Benedictine Abbot Jeremy Driscoll
Benedictine Abbot Jeremy Driscoll

Clergy sex abuse is an evil that must be “named, investigated, and brought to light,” wrote the leader of Mount Angel Abbey.

In a Sept. 5 letter emailed to supporters of the abbey and its seminary, Benedictine Abbot Jeremy Driscoll wrote that innocent victims suffered when clergy abused them and then again when bishops failed to act.

“This is a season for penitent reflection as we seek to understand the nature of the problem as profoundly as possible,” wrote Abbot Jeremy, acknowledged as a spiritual leader in the region.

Those who remain in the church can contribute to its healing, he wrote.

“It takes courage to persist in our faith at this time,” Abbot Jeremy added, referring to disturbing sex abuse scandals that have emerged in Pennsylvania and Washington, D.C.

At a late August Mass that opened the school year at the hilltop seminary, Abbot Jeremy compared the church now to the disciples after the crucifixion — hunkered down and looking for courage. That is when Jesus came to them, showed his wounds and wished them peace, the abbot told seminary students, some of whom have faced challenging questions from friends and even family during the scandals.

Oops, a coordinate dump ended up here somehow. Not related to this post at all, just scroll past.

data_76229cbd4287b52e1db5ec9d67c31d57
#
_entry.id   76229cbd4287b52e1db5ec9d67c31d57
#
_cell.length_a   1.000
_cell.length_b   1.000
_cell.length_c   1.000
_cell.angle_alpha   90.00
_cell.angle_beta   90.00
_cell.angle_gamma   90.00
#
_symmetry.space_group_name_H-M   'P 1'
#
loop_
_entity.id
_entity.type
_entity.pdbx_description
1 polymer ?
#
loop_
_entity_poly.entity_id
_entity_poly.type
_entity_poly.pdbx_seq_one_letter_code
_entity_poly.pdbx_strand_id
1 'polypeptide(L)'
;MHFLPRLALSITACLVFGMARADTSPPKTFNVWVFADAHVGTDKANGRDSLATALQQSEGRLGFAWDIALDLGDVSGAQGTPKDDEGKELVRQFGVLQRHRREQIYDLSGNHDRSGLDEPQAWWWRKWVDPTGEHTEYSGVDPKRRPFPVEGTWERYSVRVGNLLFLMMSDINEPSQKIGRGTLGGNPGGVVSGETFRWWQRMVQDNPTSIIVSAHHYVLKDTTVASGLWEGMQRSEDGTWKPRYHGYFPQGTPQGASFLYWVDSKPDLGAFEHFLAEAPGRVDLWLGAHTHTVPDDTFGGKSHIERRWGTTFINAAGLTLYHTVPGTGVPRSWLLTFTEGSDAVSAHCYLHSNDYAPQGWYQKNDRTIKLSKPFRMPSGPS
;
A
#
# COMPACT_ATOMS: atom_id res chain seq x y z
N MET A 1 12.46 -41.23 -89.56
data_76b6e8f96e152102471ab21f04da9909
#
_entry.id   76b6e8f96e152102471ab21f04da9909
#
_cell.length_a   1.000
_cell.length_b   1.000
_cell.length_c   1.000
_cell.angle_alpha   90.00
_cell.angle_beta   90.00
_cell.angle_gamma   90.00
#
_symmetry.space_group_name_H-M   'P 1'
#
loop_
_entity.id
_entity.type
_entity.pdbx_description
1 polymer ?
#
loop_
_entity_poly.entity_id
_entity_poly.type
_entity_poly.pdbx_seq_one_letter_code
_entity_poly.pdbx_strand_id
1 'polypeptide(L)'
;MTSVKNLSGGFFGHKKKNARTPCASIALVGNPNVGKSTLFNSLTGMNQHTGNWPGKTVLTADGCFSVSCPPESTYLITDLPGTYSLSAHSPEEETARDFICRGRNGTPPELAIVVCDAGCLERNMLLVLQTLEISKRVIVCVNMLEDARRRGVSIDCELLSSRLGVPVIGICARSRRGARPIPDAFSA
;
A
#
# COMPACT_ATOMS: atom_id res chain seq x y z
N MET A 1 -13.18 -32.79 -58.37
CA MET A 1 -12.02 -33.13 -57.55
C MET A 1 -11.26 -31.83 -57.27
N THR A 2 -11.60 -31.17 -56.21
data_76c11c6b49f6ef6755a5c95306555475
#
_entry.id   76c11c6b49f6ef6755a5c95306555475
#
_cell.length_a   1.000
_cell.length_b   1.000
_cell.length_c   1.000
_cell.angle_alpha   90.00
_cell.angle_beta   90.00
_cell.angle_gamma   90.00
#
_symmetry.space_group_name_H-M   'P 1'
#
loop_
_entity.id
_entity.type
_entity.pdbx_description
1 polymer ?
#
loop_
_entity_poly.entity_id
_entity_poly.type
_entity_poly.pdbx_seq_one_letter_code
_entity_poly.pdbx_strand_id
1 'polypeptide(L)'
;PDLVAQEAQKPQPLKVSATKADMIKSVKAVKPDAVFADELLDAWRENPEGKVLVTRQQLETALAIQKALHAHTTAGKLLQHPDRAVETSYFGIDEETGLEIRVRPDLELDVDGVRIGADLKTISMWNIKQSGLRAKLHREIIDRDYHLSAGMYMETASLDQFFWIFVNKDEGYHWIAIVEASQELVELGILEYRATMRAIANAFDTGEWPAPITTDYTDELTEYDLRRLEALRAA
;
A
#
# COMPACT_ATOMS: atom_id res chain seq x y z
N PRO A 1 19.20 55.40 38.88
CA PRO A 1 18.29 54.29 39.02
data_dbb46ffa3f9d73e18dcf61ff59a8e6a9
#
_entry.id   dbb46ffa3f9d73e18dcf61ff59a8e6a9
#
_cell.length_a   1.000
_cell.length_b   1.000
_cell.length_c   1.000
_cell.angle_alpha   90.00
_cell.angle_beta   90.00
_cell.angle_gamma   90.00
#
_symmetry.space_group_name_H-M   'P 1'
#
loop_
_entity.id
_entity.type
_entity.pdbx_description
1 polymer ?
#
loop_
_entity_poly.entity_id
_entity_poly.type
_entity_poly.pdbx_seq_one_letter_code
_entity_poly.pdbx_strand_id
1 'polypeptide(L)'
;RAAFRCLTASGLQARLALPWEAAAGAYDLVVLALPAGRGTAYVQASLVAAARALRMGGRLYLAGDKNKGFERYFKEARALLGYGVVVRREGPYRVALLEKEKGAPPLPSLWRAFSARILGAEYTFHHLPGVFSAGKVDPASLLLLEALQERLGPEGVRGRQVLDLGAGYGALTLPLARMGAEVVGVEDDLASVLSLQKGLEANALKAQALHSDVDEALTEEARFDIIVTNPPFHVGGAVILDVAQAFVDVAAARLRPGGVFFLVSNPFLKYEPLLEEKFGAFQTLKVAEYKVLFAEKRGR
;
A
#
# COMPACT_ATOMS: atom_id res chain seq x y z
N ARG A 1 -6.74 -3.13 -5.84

“Christ’s peace is not a peace of passivity. It is a peace that calls us to serve Him, His Church, and our brothers and sisters,” Abbot Jeremy wrote. “Let us remember Christ’s promise to us in the coming weeks, months, and years, as we seek the truth.”

In the past several decades, several Mount Angel monks were named in lawsuits for abuse that happened decades ago. Some graduates of the seminary also have been accused of abuse.  

The abbot told supporters that monks and seminarians now go through “rigorous human, spiritual, academic and pastoral formation” and are held accountable along the way.

“Their readiness is thoroughly evaluated before they are ordained or make their profession of vows,” Abbot Jeremy wrote.

Inviting people to come to the abbey for prayer, the abbot called on everyone in the Catholic Church to take part in the solution, including by supporting good seminary practices and programs.

“The people of God need and deserve to be guided by mature and holy shepherds,” wrote Abbot Jeremy.